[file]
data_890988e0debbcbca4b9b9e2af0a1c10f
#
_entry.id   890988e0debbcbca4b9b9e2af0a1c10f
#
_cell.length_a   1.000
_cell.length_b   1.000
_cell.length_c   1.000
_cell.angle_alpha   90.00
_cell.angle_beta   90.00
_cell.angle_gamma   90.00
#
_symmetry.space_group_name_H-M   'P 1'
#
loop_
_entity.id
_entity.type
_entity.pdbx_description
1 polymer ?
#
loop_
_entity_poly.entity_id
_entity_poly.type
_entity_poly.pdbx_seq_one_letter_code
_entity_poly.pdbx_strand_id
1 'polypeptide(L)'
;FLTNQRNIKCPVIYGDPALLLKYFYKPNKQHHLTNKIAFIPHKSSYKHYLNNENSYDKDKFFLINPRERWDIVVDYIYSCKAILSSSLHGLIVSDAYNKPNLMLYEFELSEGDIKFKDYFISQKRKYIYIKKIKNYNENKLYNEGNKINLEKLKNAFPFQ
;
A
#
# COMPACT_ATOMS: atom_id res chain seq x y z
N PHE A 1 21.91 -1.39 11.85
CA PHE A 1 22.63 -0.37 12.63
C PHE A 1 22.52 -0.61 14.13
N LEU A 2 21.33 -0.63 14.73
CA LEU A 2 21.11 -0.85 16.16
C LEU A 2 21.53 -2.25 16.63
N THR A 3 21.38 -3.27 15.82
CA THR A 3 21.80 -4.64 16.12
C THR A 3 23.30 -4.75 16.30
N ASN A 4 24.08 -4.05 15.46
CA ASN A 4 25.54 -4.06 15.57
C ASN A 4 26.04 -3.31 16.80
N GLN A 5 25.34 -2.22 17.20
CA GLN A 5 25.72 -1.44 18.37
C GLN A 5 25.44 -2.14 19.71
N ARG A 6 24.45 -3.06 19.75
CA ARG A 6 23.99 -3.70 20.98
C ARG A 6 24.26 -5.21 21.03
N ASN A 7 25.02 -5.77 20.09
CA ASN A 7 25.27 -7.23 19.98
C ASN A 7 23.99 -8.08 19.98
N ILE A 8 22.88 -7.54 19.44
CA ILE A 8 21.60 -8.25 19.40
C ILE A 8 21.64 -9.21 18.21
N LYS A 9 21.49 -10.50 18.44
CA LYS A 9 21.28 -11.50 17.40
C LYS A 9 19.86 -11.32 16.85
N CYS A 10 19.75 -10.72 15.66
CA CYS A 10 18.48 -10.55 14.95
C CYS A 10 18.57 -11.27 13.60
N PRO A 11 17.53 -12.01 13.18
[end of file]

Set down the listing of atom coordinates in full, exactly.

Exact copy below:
data_890988e0debbcbca4b9b9e2af0a1c10f
#
_entry.id   890988e0debbcbca4b9b9e2af0a1c10f
#
_cell.length_a   1.000
_cell.length_b   1.000
_cell.length_c   1.000
_cell.angle_alpha   90.00
_cell.angle_beta   90.00
_cell.angle_gamma   90.00
#
_symmetry.space_group_name_H-M   'P 1'
#
loop_
_entity.id
_entity.type
_entity.pdbx_description
1 polymer ?
#
loop_
_entity_poly.entity_id
_entity_poly.type
_entity_poly.pdbx_seq_one_letter_code
_entity_poly.pdbx_strand_id
1 'polypeptide(L)'
;FLTNQRNIKCPVIYGDPALLLKYFYKPNKQHHLTNKIAFIPHKSSYKHYLNNENSYDKDKFFLINPRERWDIVVDYIYSCKAILSSSLHGLIVSDAYNKPNLMLYEFELSEGDIKFKDYFISQKRKYIYIKKIKNYNENKLYNEGNKINLEKLKNAFPFQ
;
A
#
# COMPACT_ATOMS: atom_id res chain seq x y z
N PHE A 1 21.91 -1.39 11.85
CA PHE A 1 22.63 -0.37 12.63
C PHE A 1 22.52 -0.61 14.13
N LEU A 2 21.33 -0.63 14.73
CA LEU A 2 21.11 -0.85 16.16
C LEU A 2 21.53 -2.25 16.63
N THR A 3 21.38 -3.27 15.82
CA THR A 3 21.80 -4.64 16.12
C THR A 3 23.30 -4.75 16.30
N ASN A 4 24.08 -4.05 15.46
CA ASN A 4 25.54 -4.06 15.57
C ASN A 4 26.04 -3.31 16.80
N GLN A 5 25.34 -2.22 17.20
CA GLN A 5 25.72 -1.44 18.37
C GLN A 5 25.44 -2.14 19.71
N ARG A 6 24.45 -3.06 19.75
CA ARG A 6 23.99 -3.70 20.98
C ARG A 6 24.26 -5.21 21.03
N ASN A 7 25.02 -5.77 20.09
CA ASN A 7 25.27 -7.23 19.98
C ASN A 7 23.99 -8.08 19.98
N ILE A 8 22.88 -7.54 19.44
CA ILE A 8 21.60 -8.25 19.40
C ILE A 8 21.64 -9.21 18.21
N LYS A 9 21.49 -10.50 18.44
CA LYS A 9 21.28 -11.50 17.40
C LYS A 9 19.86 -11.32 16.85
N CYS A 10 19.75 -10.72 15.66
CA CYS A 10 18.48 -10.55 14.95
C CYS A 10 18.57 -11.27 13.60
N PRO A 11 17.53 -12.01 13.18